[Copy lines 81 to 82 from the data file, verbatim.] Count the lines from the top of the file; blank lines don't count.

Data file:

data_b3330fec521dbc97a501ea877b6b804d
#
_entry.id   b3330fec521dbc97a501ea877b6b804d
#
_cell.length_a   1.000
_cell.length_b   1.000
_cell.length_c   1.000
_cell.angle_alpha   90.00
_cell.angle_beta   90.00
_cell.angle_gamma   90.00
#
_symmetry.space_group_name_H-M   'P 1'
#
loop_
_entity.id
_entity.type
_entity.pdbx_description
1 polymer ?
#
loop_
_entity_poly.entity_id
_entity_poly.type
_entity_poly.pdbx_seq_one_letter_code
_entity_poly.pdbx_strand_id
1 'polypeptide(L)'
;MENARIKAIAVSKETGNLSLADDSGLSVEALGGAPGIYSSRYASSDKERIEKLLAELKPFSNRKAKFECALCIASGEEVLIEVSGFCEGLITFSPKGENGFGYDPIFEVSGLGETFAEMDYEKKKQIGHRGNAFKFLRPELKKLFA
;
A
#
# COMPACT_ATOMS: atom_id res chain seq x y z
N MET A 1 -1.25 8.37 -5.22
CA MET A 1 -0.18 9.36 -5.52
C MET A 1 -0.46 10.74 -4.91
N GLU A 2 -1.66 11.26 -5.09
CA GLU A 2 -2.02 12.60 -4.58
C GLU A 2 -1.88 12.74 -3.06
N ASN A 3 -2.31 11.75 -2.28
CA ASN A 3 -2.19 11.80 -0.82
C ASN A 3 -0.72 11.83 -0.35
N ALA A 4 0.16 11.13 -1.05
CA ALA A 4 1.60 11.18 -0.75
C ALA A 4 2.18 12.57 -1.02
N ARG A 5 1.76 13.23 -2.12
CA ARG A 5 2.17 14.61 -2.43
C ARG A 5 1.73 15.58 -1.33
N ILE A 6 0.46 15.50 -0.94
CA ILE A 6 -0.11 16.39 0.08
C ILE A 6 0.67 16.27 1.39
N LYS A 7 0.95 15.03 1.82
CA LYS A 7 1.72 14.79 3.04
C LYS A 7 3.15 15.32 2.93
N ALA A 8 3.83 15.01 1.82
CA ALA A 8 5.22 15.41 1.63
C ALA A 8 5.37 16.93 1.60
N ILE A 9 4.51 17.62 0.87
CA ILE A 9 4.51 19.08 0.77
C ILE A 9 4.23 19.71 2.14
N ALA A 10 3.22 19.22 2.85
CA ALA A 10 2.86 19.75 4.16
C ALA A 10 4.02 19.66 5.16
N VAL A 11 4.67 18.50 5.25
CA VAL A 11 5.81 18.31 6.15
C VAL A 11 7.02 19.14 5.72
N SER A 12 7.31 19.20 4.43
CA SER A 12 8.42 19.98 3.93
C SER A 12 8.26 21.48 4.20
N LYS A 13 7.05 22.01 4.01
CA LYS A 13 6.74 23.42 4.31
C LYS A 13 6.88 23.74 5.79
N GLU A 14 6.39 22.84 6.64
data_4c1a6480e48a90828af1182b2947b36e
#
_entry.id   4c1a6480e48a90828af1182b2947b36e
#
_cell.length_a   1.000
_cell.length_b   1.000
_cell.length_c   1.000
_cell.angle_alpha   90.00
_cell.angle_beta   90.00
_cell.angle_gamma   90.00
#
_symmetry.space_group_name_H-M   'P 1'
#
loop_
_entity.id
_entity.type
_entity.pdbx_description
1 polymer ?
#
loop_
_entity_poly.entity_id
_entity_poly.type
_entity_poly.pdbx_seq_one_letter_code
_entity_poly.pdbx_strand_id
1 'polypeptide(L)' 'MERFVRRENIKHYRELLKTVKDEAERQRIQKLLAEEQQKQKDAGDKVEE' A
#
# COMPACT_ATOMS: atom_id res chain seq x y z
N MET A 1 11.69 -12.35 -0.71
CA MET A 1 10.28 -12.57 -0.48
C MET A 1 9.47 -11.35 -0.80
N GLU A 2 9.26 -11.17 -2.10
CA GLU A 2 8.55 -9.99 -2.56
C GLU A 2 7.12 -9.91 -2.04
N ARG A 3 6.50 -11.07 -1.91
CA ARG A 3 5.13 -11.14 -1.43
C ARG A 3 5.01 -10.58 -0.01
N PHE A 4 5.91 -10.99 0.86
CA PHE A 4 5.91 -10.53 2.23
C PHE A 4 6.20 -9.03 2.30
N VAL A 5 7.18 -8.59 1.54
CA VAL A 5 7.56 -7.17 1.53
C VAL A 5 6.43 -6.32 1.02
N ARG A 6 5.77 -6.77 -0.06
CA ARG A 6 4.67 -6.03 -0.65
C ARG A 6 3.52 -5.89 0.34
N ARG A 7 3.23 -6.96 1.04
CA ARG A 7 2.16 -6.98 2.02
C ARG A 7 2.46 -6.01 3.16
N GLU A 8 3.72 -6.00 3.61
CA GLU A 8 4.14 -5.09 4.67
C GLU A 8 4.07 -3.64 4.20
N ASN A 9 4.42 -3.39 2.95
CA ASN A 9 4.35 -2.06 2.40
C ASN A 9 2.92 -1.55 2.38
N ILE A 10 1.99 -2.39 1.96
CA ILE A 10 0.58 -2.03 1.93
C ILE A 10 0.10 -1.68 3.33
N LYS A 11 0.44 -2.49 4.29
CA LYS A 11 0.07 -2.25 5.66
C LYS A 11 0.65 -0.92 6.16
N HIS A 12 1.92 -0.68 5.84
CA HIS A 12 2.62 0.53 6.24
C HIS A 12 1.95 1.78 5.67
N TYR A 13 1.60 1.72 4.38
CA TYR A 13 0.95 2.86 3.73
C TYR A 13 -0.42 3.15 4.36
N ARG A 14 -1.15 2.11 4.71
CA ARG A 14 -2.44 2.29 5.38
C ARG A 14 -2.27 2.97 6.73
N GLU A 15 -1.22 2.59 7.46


#
_symmetry.space_group_name_H-M   'P 1'